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Aristotle
On the Parts of Animals

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17

The tongue is placed under the vaulted roof of the mouth. In land animals it presents but little diversity. But in other animals it is variable, and this whethe+r we compare them as a class with such as live on land, or compare their several species with each other. It is in man that the tongue attains its greatest degree of freedom, of softness, and of breadth; the object of this being to render it suitable for its double function. For its softness fits it for the perception of savours, a sense which is more delicate in man than in any other animal, softness being most impressionable by touch, of which sense taste is but a variety. This same softness again, together with its breadth, adapts it for the articulation of letters and for speech. For these qualities, combined with its freedom from attachment, are those which suit it best for advancing and retiring in every direction. That this is so is plain, if we consider the case of those who are tongue-tied in however slight a degree. For their speech is indistinct and lisping; that is to say there are certain letters which they cannot pronounce. In being broad is comprised the possibility of becoming narrow; for in the great the small is included, but not the great in the small.

What has been said explains why, among birds, those that are most capable of pronouncing letters are such as have the broadest tongues; and why the viviparous and sanguineous quadrupeds, where the tongue is hard and thick and not free in its motions, have a very limited vocal articulation. Some birds have a considerable variety of notes. These are the smaller kinds. But it is the birds with talons that have the broader tongues. All birds use their tongues to communicate with each other. But some do this in a greater degree than the rest; so that in some cases it even seems as though actual instruction were imparted from one to another by its agency. These, however, are matters which have already been discussed in the Researches concerning Animals.

As to those oviparous and sanguineous animals that live not in the air but on the earth, their tongue in most cases is tied down and hard, and is therefore useless for vocal purposes; in the serpents, however, and in the lizards it is long and forked, so as to be suited for the perception of savours. So long indeed is this part in serpents, that though small while in the mouth it can be protruded to a great distance. In these animals it is forked and has a fine and hair-like extremity, because of their great liking for dainty food. For by this arrangement they derive a twofold pleasure from savours, their gustatory sensation being as it were doubled.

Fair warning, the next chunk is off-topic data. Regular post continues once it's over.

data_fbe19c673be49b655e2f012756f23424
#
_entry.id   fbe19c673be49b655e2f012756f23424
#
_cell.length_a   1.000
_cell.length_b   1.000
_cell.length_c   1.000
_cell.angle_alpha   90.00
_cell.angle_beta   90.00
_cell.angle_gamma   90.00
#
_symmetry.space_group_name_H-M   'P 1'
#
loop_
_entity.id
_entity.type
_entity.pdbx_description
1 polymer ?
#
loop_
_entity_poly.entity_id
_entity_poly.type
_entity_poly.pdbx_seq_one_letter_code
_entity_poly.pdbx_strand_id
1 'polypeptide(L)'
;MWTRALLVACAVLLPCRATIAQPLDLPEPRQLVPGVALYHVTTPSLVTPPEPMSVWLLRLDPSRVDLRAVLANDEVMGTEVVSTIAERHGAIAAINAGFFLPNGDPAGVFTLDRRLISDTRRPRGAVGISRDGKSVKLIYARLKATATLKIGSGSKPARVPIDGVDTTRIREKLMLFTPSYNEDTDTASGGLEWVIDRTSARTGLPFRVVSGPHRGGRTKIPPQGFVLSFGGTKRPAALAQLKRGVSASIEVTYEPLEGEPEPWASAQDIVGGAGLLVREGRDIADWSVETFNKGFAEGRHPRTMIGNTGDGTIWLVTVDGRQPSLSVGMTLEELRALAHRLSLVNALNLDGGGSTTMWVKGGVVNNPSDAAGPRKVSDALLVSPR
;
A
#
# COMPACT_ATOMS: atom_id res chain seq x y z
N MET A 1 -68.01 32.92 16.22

Even some bloodless animals have an organ that serves for the perception of savours; and in sanguineous animals such an organ is invariably variably For even in such of these as would seem to an ordinary observer to have nothing of the kind, some of the fishes for example, there is a kind of shabby representative of a tongue, much like what exists in river crocodiles. In most of these cases the apparent absence of the part can be rationally explained on some ground or other. For in the first place the interior of the mouth in animals of this character is invariably spinous. Secondly, in water animals there is but short space of time for the perception of savours, and as the use of this sense is thus of short duration, shortened also is the separate part which subserves it. The reason for their food being so rapidly transmitted to the stomach is that they cannot possibly spend any time in sucking out the juices; for were they to attempt to do so, the water would make its way in during the process. Unless therefore one pulls their mouth very widely open, the projection of this part is quite invisible. The region exposed by thus opening the mouth is spinous; for it is formed by the close apposition of the gills, which are of a spinous character.